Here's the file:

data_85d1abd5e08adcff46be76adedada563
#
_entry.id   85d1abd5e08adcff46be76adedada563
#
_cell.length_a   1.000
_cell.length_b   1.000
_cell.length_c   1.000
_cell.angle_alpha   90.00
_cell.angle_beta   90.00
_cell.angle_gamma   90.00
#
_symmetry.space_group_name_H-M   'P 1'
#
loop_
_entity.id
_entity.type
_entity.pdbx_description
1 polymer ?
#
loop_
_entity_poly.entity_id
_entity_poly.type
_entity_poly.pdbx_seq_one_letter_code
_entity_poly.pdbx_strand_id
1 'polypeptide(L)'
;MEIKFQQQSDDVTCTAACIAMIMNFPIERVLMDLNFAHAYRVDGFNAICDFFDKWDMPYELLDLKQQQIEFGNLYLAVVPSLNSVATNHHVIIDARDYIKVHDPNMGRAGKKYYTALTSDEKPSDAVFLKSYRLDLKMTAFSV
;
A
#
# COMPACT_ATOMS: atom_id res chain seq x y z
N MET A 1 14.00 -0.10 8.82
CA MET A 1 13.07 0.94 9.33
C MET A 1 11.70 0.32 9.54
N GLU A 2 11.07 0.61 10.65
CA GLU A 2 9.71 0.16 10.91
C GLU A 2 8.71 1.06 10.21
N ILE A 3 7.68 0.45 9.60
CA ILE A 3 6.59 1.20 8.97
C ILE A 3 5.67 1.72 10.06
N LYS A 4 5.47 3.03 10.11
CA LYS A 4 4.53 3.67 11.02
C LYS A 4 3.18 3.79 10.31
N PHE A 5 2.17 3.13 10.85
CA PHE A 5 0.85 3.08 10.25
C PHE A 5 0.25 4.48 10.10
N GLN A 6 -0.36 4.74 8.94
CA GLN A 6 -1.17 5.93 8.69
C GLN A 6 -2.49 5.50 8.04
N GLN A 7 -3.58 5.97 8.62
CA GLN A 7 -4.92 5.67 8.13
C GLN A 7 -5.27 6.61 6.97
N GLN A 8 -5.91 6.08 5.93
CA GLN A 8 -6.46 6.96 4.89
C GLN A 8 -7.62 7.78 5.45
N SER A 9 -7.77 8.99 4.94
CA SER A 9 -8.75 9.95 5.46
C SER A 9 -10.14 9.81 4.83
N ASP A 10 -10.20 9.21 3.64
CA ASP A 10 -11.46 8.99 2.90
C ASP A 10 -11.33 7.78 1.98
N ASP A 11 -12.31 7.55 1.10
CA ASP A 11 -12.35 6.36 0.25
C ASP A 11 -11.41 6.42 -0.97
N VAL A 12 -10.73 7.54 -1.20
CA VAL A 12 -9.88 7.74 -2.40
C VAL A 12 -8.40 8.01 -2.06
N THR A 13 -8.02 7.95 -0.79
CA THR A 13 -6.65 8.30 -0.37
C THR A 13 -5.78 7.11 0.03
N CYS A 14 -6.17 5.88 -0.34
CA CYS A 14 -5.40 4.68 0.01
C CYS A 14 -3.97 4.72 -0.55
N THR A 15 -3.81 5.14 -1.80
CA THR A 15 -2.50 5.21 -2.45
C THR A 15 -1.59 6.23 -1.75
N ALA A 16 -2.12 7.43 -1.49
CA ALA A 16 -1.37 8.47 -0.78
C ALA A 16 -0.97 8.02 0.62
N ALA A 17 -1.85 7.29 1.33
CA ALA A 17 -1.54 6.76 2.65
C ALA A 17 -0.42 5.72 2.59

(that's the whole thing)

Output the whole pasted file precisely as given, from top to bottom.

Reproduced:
data_85d1abd5e08adcff46be76adedada563
#
_entry.id   85d1abd5e08adcff46be76adedada563
#
_cell.length_a   1.000
_cell.length_b   1.000
_cell.length_c   1.000
_cell.angle_alpha   90.00
_cell.angle_beta   90.00
_cell.angle_gamma   90.00
#
_symmetry.space_group_name_H-M   'P 1'
#
loop_
_entity.id
_entity.type
_entity.pdbx_description
1 polymer ?
#
loop_
_entity_poly.entity_id
_entity_poly.type
_entity_poly.pdbx_seq_one_letter_code
_entity_poly.pdbx_strand_id
1 'polypeptide(L)'
;MEIKFQQQSDDVTCTAACIAMIMNFPIERVLMDLNFAHAYRVDGFNAICDFFDKWDMPYELLDLKQQQIEFGNLYLAVVPSLNSVATNHHVIIDARDYIKVHDPNMGRAGKKYYTALTSDEKPSDAVFLKSYRLDLKMTAFSV
;
A
#
# COMPACT_ATOMS: atom_id res chain seq x y z
N MET A 1 14.00 -0.10 8.82
CA MET A 1 13.07 0.94 9.33
C MET A 1 11.70 0.32 9.54
N GLU A 2 11.07 0.61 10.65
CA GLU A 2 9.71 0.16 10.91
C GLU A 2 8.71 1.06 10.21
N ILE A 3 7.68 0.45 9.60
CA ILE A 3 6.59 1.20 8.97
C ILE A 3 5.67 1.72 10.06
N LYS A 4 5.47 3.03 10.11
CA LYS A 4 4.53 3.67 11.02
C LYS A 4 3.18 3.79 10.31
N PHE A 5 2.17 3.13 10.85
CA PHE A 5 0.85 3.08 10.25
C PHE A 5 0.25 4.48 10.10
N GLN A 6 -0.36 4.74 8.94
CA GLN A 6 -1.17 5.93 8.69
C GLN A 6 -2.49 5.50 8.04
N GLN A 7 -3.58 5.97 8.62
CA GLN A 7 -4.92 5.67 8.13
C GLN A 7 -5.27 6.61 6.97
N GLN A 8 -5.91 6.08 5.93
CA GLN A 8 -6.46 6.96 4.89
C GLN A 8 -7.62 7.78 5.45
N SER A 9 -7.77 8.99 4.94
CA SER A 9 -8.75 9.95 5.46
C SER A 9 -10.14 9.81 4.83
N ASP A 10 -10.20 9.21 3.64
CA ASP A 10 -11.46 8.99 2.90
C ASP A 10 -11.33 7.78 1.98
N ASP A 11 -12.31 7.55 1.10
CA ASP A 11 -12.35 6.36 0.25
C ASP A 11 -11.41 6.42 -0.97
N VAL A 12 -10.73 7.54 -1.20
CA VAL A 12 -9.88 7.74 -2.40
C VAL A 12 -8.40 8.01 -2.06
N THR A 13 -8.02 7.95 -0.79
CA THR A 13 -6.65 8.30 -0.37
C THR A 13 -5.78 7.11 0.03
N CYS A 14 -6.17 5.88 -0.34
CA CYS A 14 -5.40 4.68 0.01
C CYS A 14 -3.97 4.72 -0.55
N THR A 15 -3.81 5.14 -1.80
CA THR A 15 -2.50 5.21 -2.45
C THR A 15 -1.59 6.23 -1.75
N ALA A 16 -2.12 7.43 -1.49
CA ALA A 16 -1.37 8.47 -0.78
C ALA A 16 -0.97 8.02 0.62
N ALA A 17 -1.85 7.29 1.33
CA ALA A 17 -1.54 6.76 2.65
C ALA A 17 -0.42 5.72 2.59